The price of oil rose to near US$107 a barrel Friday as Iraq’s widening insurgency fuelled concerns that crude supplies from OPEC’s No. 2 producer could be slowed.
After jumping more than $2 on Thursday, the benchmark West Texas Intermediate crude for July delivery rose 38 cents to close at US$106.91 Friday on the New York Mercantile Exchange. For the week, the U.S. benchmarkrude was up 4.1 per cent.
Brent crude, a benchmark for international oils used by many U.S. refineries, gained 39 cents to close at US$113.41 a barrel in London. Brent was up 4.4 per cent on the week.
Oil prices have risen to 10-month highs after an al-Qaida inspired group capturing two key Iraqi cities this week, including Mosul, which is in an area that is a key gateway for the country’s crude. The group has vowed to march on Baghdad.
The violence in Iraq is mostly centred in the country’s north, away from the major oil-producing regions of the south. The turmoil hasn’t yet slowed exports, though it raises concerns about whether Iraq can continue rebuilding its oil infrastructure and boost output to meet global demand.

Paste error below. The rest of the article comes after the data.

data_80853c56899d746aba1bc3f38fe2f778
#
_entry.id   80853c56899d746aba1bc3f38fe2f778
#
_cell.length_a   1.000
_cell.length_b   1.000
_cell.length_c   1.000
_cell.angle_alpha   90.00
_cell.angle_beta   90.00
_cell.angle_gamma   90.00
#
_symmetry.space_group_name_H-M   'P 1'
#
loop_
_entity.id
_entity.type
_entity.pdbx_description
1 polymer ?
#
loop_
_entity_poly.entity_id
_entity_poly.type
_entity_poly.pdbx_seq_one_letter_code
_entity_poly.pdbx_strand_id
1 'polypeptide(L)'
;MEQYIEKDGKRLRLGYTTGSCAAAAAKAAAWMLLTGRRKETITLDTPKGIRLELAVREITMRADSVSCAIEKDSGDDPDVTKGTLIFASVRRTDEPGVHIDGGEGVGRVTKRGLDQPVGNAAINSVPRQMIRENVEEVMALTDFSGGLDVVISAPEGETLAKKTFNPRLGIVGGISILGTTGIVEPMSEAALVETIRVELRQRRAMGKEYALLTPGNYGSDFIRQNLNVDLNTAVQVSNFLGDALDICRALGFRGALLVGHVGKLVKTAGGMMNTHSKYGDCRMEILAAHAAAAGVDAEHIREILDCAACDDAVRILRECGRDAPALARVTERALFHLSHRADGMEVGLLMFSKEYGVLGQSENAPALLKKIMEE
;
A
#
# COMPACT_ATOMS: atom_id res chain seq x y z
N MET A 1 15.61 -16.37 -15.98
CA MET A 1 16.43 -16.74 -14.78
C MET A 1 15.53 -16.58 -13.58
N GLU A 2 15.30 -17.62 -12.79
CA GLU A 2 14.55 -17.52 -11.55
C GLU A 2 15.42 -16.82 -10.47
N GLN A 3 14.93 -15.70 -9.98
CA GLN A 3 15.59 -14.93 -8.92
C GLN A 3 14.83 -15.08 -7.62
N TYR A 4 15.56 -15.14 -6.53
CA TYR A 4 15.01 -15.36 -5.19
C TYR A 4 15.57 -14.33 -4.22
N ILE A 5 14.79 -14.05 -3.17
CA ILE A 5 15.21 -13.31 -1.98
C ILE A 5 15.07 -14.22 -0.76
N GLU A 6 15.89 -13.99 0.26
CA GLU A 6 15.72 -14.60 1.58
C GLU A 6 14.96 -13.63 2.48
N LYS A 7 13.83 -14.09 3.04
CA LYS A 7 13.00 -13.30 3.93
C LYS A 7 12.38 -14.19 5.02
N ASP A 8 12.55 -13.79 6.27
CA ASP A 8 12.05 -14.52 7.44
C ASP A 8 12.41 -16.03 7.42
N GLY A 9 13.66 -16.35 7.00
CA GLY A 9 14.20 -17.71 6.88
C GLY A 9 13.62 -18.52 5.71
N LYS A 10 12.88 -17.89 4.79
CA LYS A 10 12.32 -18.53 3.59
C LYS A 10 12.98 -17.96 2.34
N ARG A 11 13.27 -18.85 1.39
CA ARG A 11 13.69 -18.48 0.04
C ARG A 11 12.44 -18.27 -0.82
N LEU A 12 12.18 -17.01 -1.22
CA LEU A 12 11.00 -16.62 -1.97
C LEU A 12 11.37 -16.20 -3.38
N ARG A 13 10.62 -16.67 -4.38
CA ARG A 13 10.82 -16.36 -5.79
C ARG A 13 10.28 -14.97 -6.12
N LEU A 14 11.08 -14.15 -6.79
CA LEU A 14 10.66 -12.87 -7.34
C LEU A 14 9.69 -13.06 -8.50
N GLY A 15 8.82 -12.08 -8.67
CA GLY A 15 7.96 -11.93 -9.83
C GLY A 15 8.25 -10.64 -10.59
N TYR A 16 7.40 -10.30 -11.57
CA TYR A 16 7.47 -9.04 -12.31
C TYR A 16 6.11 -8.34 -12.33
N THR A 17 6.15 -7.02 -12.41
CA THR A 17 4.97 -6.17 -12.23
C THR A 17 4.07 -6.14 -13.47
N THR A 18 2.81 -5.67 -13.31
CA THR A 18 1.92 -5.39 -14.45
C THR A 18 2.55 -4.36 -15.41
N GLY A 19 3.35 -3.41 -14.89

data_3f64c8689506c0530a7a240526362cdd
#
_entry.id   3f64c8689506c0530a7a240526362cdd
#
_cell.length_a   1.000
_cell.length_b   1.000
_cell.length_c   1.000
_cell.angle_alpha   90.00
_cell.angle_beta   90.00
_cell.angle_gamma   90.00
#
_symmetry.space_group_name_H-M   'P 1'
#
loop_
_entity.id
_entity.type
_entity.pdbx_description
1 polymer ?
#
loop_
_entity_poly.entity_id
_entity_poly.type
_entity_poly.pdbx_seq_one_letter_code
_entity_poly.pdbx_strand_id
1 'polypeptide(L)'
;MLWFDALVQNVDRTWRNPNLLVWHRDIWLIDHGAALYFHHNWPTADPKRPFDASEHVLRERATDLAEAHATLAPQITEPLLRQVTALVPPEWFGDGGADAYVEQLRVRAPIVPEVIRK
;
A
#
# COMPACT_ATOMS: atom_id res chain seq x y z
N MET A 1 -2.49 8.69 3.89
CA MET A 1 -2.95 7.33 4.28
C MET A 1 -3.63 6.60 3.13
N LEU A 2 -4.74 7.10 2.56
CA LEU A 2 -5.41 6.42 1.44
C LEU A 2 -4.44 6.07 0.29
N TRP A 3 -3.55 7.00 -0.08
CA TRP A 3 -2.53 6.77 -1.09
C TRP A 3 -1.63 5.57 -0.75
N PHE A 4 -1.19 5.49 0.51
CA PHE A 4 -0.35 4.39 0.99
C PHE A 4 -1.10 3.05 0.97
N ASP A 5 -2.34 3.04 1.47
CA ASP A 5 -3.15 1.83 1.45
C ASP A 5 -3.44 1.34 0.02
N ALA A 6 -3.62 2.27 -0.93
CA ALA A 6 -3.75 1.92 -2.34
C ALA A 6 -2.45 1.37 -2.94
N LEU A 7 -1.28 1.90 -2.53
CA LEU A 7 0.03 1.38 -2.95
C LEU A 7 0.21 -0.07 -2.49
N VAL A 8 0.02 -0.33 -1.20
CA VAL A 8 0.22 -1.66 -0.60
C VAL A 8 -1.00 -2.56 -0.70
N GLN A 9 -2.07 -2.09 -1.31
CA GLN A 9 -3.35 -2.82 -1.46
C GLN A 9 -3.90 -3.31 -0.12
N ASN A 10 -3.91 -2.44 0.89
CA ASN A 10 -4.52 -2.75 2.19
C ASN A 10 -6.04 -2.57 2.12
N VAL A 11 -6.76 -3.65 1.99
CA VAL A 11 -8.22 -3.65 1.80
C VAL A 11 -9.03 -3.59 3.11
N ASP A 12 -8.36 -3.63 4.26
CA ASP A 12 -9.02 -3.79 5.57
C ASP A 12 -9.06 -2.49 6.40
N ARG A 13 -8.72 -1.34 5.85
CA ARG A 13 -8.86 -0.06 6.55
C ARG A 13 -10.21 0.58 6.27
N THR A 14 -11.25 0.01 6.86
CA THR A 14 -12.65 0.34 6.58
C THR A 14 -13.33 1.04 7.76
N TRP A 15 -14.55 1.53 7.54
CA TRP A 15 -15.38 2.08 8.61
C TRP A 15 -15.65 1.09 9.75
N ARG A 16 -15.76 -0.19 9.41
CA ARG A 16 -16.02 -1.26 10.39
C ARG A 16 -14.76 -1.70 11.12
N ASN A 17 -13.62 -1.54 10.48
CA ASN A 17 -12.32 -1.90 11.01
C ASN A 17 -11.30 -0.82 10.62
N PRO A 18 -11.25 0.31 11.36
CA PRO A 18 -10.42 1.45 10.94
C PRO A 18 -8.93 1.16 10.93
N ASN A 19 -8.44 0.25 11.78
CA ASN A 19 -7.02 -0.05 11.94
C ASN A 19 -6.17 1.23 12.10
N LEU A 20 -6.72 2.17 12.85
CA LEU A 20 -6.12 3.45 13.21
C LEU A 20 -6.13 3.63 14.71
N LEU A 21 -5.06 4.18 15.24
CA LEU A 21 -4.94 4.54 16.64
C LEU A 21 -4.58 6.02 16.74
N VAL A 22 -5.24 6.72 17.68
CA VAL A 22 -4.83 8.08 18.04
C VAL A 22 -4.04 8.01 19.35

“Without the oil production from the south of Iraq, the market would be stripped of an estimated 2.5 million barrels per day,” said a report from analysts at Commerzbank in Frankfurt. “The sharp price rise in the last two days shows that this oil supply is no longer viewed as secure, either.”
Iraq’s oil production has risen by about a fifth since 2011 to 3.3 million barrels a day, making it the second-biggest producer in the Organization of Petroleum Exporting Countries behind Saudi Arabia.
In other energy futures trading on the Nymex, wholesale gasoline fell 2.6 cents to close at US$3.058 a U.S. gallon (3.79 litres), heating oil fell 0.1 of a cent to close at US$2.988 a gallon and natural gas fell 2.3 cents to close at US$4.739 per 1,000 cubic feet.
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